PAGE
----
A week on from the farmer's protest meeting that we attended in Welshpool in mid-Wales at which over 1,100 farmers turned up, last night we went to the second meeting held nearer home in Carmarthen, only half an hour away instead of three hours. There was a huge turnout, quite overwhelming for the organisers as somewhere in the region of 3-4000 farmers arrived at Carmarthen mart, many in tractors, including Elder Son accomapnied by our eldest grandson. We drove in with Younger Son and joined the massive crowd in the cattle layerage area of the mart to hear what various speakers had to say. We had Welsh Assembly members who are sympathetic to the farmers' situation address us, as well representaives from the farming unions, the Young Farmer's Club (YFC), a vet and farmers. A coffin was carried in to the mart bearing a plaque saying 'In Memory of Welsh Farming' as that is how this whole business is being viewed... a drive to end agriculture in Wales. As at the previous meeting there was a lot of strong feeling expressed about the future of farming, very well expressed by the speaker from the YFC and in particular by one of our near neighbours who had his young son with him and spoke of his determination that the child should have a future in farming. It all got quite emotive but it is how we all feel, our children must be able to continue in the industry, after all as is being constantly reiterated No Farmers, No Food and farming is very long-term business. The campaigning and support for the farmers is widely shown on social media (do check it out on Facebook and X(Twitter) and on Youtube. Look particularly for Gareth Wyn Jones.) With such a massive response to the calls for action a mandate has been given for the organisers to make representation to the Welsh Assembly and try to make them see the potential damage that will be done by imposing the Sustainable Farming Scheme on Welsh farmers which would in effect, reduce productive land by 20% and all that that would bring with it...loss of over 5,000 jobs, reduction of livestock units and the knock-on effect to the other industries and businesses that are tied into farming, the vets, the abattoirs, the feed merchants, machinery suppliers etc. One of the other issues facing us is the Bovine TB problem (bTB). It is rife in Wales as there has been a refusal by Welsh government to sanction a badger cull in the Principality despite strong scientific evidence from England that a cull does work. No-one is saying we must get rid of all badgers but the numbers must be controlled in order to bring bTB in the national herd to an end. The distress and emotional strain put on farmers by the bTB is massive. On a more cheerful note, spring is beginning to appear and we have daffodils appearing everywhere and despite the endless rain they do brighten everything up.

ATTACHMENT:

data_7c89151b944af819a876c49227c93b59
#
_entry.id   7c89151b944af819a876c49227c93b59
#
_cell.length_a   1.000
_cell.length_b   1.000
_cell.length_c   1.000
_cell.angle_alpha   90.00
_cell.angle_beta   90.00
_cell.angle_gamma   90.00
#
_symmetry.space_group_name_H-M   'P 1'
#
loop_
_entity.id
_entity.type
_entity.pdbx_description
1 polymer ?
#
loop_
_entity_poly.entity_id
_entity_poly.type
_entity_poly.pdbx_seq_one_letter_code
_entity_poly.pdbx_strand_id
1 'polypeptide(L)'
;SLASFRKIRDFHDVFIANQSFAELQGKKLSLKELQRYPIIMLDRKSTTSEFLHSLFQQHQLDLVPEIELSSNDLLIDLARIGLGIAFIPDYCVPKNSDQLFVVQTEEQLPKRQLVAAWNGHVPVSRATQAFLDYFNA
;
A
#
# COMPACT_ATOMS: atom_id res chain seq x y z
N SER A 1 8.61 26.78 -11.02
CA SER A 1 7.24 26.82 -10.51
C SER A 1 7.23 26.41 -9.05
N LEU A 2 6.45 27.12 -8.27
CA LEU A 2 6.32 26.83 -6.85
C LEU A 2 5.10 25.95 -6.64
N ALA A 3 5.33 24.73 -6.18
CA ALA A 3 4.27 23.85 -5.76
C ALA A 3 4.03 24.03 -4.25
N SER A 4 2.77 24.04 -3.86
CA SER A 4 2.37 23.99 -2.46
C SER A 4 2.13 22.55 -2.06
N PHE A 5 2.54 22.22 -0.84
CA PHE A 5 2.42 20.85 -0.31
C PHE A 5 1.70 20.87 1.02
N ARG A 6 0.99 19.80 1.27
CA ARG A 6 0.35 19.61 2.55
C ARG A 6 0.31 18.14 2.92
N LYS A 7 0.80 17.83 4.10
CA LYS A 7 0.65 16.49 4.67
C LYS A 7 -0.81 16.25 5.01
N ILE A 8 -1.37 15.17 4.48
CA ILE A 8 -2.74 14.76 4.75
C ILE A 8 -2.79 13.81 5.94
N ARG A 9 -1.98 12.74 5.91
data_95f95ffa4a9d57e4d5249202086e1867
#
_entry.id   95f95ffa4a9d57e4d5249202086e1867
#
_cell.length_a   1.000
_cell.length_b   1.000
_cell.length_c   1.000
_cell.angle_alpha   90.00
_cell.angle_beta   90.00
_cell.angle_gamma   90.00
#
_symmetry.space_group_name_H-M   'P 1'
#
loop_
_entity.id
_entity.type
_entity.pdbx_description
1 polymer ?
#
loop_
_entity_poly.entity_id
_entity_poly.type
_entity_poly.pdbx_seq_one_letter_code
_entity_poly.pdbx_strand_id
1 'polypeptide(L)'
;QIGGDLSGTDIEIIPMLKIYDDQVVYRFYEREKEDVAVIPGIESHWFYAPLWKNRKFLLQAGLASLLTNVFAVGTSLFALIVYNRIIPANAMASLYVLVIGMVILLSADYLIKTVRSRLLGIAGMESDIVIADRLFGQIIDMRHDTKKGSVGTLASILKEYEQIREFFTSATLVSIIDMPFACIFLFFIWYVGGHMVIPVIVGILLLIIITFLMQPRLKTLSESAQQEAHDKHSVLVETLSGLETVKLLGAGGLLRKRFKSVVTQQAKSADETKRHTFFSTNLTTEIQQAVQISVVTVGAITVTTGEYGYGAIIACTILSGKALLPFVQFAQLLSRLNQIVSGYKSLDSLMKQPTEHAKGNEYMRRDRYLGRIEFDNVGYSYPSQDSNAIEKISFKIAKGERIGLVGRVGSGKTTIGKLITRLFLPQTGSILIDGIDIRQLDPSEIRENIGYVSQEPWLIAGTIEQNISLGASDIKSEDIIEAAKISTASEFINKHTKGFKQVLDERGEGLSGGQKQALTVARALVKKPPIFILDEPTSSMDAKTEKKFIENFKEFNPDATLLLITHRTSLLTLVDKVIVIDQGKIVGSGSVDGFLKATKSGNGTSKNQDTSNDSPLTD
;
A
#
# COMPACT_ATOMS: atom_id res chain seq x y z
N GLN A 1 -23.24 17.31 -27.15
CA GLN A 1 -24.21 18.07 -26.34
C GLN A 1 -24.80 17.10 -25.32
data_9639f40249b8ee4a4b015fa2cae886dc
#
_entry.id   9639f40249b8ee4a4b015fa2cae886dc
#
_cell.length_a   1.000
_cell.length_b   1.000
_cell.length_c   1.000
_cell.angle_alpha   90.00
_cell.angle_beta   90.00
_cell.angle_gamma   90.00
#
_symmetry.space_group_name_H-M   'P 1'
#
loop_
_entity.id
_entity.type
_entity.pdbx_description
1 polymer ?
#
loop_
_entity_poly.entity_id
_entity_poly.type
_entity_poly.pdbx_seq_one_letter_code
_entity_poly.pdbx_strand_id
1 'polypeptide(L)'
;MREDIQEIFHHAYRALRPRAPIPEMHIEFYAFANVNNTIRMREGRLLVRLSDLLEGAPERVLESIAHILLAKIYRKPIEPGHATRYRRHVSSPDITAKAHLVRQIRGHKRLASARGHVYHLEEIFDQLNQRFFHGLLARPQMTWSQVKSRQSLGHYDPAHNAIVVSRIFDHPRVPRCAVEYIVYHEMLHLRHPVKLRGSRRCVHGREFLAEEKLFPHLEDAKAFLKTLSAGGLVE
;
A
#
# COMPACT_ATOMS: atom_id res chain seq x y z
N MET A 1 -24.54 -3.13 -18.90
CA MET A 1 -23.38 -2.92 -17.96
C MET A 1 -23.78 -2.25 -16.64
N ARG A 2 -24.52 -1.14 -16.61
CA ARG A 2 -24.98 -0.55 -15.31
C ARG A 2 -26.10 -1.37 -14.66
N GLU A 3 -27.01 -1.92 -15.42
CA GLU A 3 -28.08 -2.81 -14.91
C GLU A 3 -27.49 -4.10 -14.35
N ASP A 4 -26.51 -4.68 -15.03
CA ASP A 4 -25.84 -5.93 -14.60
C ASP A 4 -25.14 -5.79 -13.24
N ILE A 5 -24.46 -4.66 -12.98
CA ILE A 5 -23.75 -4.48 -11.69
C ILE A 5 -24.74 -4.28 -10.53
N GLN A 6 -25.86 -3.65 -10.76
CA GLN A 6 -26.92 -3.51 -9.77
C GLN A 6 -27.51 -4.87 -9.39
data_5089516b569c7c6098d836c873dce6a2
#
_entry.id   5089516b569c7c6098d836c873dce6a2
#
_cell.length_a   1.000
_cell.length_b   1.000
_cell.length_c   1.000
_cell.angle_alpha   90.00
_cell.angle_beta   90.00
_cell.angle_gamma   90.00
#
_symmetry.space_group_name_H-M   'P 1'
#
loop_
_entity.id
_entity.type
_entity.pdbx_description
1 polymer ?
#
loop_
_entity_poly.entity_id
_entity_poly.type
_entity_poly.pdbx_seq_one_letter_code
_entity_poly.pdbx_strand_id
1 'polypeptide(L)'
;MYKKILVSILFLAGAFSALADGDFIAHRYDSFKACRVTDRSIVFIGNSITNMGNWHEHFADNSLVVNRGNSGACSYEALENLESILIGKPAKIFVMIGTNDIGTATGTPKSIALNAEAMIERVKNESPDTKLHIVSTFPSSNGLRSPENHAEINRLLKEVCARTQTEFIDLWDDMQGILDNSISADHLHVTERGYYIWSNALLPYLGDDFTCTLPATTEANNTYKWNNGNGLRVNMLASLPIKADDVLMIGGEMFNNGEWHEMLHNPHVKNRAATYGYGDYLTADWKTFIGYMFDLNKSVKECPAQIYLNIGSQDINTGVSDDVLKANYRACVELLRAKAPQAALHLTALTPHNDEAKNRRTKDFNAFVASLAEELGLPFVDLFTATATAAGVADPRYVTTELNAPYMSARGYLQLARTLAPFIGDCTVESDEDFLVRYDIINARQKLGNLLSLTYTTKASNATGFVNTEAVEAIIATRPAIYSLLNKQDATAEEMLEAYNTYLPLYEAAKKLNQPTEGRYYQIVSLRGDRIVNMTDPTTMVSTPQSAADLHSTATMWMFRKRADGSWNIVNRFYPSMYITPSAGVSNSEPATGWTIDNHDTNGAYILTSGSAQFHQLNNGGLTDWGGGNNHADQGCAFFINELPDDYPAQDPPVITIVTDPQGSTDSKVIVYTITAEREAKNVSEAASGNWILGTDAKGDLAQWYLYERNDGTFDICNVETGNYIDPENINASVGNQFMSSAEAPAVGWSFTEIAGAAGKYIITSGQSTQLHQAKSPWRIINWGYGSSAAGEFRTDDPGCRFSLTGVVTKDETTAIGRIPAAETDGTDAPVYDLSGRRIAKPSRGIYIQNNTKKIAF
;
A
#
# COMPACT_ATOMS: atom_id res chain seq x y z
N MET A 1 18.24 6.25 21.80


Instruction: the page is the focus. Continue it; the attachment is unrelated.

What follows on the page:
Monday 5 February 2024

Diolch yn fawr, Mary!

I am writing this to express my thanks to Mary of Windy Meadows Farm ( who so kindly reads my efforts and sends me lovely responses to which, due to a technological ineptitude on my part I am unable to reply (also I think Blogspot has something to do with it!). Mary, thank you for taking the time to comment on my posts, it means a lot. I guess our lives, while so many miles apart on different continents and in different cultures, are similar in lots of ways in that we both love family life on the farm and enjoying the seasonal round of the countryside. Farmers all over the world share so many common experiences and it is always fascinatiing to hear about the trials and tribulations, and of course the joys, familiar to us all. Diolch yn fawr! As you may realise I live in 'Welsh Wales', in this part of Wales particularly, Welsh is the first language and though I am not Welsh-speaking myself (despite having lived in Wales all my life and being taught the language at school!)I can get the gist of what is being said in a conversation though cannot join in, which is a great flaw in myself. The Farmer is fluent and both the Sons speak Welsh as & when they need to. The grandchildren go to 'Category A' schools which means they are taught through the medium of Welsh with English being a second language. If children are taught languages from an early age they master them effortlessly and so many children in Wales are bi-lingual from the start. Welsh is an ancient language possibly dating back about 4.000 years with its current form appearing between 400 and 700AD with the earliest written poetry in Welsh. It is one of the oldest languages in Europe and survives here in the far west, but only just. Just under 30% of the population speak the language and it survives in the agricultural heartlands though I know more Welsh is spoken in Cardiff now than when I was growing up there. In fact as a child I never heard Welsh spoken other than in my Welsh langauge classes in school. It was quite a surprise to me when I came to live in west Wales to realise that many people here conduct their whole lives speaking Welsh, using English but rarely. They are getting rarer now with the passage of time but there are still a few very old people who can remember being reprimanded for speaking Welsh in school as children. There was a move to eradicate the language starting hundreds of years ago. In 1536 Henry V111 pased an Act of Union prohibiting the use of Welsh in public administration and the legal system. However, the language managed to survive due in large part to the 1588 translation of the bible by one Rev.William Morgan until 19th century but during that era there were heavy-handed efforts to wipe it out including the 1870 Compulsory English Education Act in primary education. The continued anti-Welsh language onslaught went on in many forms until 1992 when the Welsh Language Bill gave equal status to Welsh with English in all spheres of life in Wales. There is a drive now get a million Welsh speakers by 2050.